Thus, in SANTA CLAUSE 2, the Toy Santa discovers that, in reality, there are really no “nice” children – all children have been very “naughty” at some point during the year. This knowledge turns him insane, and he decides that every child deserves a lump of coal instead of toys. He also decides that the elves in Santa’s Workshop aren’t following the rules very closely, so he institutes a dictatorship, complete with enlarged Toy Soldiers to enforce his will. The real Santa, Scott, not only has to stop the insane legalism of the totalitarian-minded Toy Santa, he must also remind the female principal and her faculty members of the childlike joys that celebrating Christmas can bring. If only they put aside their adult cynicism and believe.
Of course, the history of Jesus Christ’s life on earth also reflects some of this pattern. Jesus is born into an extraordinary time of social and political upheaval. His teachings upset many apple carts. In the end, as the True Messiah or Christ, He becomes the Divine Savior who, by His Grace and Love, turns society upside down and the whole world, indeed the whole universe, rightside up.
Despite its positive messages, the other messages in SANTA CLAUSE 2 are mixed.
For example, Santa has several encounters in the movie with the legendary figures Mother Nature, Cupid the Greek God of love, the Easter Bunny, the Sandman, Father Time, and the Tooth Fairy. These encounters are played mostly for laughs, but the movie includes pagan references to Mother Nature and Greek mythology that conflict with the biblical worldview of God, Creation and the meaning of Christmas.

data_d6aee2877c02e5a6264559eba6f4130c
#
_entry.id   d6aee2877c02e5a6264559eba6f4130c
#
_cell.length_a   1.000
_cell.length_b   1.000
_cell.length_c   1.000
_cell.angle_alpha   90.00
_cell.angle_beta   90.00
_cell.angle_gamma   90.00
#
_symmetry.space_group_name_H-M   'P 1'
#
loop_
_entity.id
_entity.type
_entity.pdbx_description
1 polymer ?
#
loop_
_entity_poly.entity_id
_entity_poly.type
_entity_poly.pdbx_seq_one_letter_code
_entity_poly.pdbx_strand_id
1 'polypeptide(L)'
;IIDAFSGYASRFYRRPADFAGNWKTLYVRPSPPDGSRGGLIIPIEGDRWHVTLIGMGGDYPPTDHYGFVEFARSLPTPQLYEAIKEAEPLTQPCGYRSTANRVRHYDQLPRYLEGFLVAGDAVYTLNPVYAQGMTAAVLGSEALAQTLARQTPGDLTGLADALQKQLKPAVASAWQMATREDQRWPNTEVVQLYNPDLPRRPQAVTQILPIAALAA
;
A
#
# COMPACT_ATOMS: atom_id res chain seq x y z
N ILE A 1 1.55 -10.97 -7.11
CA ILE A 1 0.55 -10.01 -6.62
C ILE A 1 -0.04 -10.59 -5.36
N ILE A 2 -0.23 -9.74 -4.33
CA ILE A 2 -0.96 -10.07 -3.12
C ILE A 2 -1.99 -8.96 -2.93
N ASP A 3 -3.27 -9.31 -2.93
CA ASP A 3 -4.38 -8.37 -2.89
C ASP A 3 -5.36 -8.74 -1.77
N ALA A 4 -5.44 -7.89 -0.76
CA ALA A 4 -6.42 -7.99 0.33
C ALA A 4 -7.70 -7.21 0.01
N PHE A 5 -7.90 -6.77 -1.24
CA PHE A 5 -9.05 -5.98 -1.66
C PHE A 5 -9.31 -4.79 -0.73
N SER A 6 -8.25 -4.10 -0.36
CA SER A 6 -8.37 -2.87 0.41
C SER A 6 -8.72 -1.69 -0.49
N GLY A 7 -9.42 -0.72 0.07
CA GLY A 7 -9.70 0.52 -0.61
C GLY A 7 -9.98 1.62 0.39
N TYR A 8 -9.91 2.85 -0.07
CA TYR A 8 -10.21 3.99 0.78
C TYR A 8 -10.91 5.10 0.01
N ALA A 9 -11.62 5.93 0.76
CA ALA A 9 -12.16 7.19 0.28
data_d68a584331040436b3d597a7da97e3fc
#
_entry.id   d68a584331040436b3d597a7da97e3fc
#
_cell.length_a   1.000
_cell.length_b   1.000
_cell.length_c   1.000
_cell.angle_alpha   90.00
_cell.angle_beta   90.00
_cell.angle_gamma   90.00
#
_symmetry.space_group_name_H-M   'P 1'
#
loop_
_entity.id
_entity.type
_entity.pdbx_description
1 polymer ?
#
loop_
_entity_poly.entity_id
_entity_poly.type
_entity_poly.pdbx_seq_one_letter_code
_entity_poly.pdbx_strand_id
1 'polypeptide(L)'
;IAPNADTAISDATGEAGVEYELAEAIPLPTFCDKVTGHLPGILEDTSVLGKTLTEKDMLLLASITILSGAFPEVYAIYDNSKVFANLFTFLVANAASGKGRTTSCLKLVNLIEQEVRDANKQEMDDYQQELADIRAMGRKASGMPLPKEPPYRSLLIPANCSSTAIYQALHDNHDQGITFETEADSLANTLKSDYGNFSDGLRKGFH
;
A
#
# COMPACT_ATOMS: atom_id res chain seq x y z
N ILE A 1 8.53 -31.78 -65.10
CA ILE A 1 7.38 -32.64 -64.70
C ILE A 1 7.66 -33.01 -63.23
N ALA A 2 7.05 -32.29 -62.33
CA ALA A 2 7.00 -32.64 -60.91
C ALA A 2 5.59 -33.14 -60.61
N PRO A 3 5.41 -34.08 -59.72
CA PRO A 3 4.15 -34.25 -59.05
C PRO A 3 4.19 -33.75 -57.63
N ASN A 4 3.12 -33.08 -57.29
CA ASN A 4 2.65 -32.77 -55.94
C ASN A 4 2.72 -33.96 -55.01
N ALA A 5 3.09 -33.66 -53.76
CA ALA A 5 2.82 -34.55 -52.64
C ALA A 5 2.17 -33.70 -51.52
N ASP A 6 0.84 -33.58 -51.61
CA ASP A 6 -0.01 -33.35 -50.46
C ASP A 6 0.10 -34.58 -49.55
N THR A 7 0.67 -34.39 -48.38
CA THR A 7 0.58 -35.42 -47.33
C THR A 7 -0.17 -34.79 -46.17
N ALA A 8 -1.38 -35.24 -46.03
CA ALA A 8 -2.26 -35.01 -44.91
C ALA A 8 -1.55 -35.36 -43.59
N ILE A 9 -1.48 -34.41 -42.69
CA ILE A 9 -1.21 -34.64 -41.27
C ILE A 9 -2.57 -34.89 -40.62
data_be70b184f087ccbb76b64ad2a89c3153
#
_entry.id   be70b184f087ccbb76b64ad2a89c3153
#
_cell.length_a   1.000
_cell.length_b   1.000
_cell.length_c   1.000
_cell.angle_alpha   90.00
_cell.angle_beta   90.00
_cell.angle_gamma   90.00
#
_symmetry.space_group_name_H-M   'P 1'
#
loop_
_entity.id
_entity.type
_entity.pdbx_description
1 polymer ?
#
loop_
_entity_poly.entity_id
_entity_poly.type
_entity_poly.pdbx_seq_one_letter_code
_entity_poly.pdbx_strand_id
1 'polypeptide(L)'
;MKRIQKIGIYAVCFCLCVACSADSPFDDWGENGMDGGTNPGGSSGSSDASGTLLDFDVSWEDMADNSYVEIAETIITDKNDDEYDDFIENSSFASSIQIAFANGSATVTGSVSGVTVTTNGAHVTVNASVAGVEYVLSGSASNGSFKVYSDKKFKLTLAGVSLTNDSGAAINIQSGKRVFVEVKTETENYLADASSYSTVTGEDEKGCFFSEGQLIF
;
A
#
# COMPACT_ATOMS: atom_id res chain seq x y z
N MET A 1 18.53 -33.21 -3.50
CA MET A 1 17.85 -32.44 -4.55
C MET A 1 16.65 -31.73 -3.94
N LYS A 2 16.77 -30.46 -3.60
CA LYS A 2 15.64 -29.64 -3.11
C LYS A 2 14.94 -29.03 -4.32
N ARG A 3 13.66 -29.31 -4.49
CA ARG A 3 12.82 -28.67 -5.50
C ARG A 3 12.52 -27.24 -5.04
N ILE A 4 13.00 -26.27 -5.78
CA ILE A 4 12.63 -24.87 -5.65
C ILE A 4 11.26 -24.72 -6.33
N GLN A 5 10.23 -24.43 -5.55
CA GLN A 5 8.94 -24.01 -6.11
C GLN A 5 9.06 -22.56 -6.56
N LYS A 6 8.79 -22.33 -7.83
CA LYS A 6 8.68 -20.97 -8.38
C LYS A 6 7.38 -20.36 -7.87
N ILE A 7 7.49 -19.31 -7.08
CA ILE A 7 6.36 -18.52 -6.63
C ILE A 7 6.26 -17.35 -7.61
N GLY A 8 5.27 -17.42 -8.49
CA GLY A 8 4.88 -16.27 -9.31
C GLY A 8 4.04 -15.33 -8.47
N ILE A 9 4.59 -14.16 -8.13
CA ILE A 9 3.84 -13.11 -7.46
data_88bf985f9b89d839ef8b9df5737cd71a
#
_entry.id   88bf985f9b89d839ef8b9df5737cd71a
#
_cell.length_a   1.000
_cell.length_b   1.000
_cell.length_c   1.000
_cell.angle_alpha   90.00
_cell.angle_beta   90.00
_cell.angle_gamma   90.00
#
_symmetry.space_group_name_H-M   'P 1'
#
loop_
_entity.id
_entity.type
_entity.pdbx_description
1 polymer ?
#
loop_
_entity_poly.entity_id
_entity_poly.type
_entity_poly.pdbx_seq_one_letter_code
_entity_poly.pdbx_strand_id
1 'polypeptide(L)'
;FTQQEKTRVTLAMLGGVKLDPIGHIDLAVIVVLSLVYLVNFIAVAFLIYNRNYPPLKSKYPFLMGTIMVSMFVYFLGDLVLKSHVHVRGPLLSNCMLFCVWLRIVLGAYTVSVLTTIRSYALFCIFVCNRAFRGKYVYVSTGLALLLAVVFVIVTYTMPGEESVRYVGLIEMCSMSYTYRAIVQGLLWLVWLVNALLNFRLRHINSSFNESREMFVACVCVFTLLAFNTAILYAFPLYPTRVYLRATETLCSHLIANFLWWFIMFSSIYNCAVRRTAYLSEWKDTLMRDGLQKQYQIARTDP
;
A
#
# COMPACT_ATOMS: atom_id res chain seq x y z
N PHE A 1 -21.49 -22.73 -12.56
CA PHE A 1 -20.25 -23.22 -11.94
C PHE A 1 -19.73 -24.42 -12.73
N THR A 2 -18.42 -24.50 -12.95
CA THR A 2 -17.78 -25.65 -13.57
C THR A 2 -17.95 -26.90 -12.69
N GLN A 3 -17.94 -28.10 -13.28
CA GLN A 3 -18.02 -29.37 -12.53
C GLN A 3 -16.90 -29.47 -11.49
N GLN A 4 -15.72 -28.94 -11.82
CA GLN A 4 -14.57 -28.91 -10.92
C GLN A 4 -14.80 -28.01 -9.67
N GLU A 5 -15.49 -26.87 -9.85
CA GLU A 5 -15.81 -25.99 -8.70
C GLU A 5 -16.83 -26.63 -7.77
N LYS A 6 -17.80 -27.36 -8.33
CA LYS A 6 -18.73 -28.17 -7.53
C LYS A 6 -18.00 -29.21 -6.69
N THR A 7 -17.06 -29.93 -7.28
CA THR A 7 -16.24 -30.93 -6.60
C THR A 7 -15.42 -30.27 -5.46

Also, there are several lines of dialogue and plot devices where Santa Claus replaces the redemptive birth of Jesus Christ as the reason for the season. The movie suggests, for example, that, without Santa, Christmas would not exist. Of course, a more charitable person might think that the movie is just telling viewers that the celebratory spirit of Santa and his gifts helps make Christmas a special time for everyone, especially little children. This view, however, can make people forget the importance of the birth of Jesus Christ, the Divine/Human Savior who comes to die for our sins and to preach a new covenant of peace between God and Man.
Therefore, MOVIEGUIDE® cannot wholeheartedly endorse SANTA CLAUS 2. Christian parents of younger children may want to keep their little ones away from SANTA CLAUSE 2, to avoid confusion in their minds regarding Christmas.
As long as SANTA CLAUSE 2 focuses on the problems of Tim Allen’s character, including the crazy character of his wacky twin, Toy Santa, the movie is an enjoyable romp appropriate for the whole family. The filmmakers should have given more thought, however, to the worldview messages about Christmas and religion that they’re sending. They also could have added more biblical elements to their Christmas fairy tale, such as references to the gifts that the wise men brought Jesus when He was born.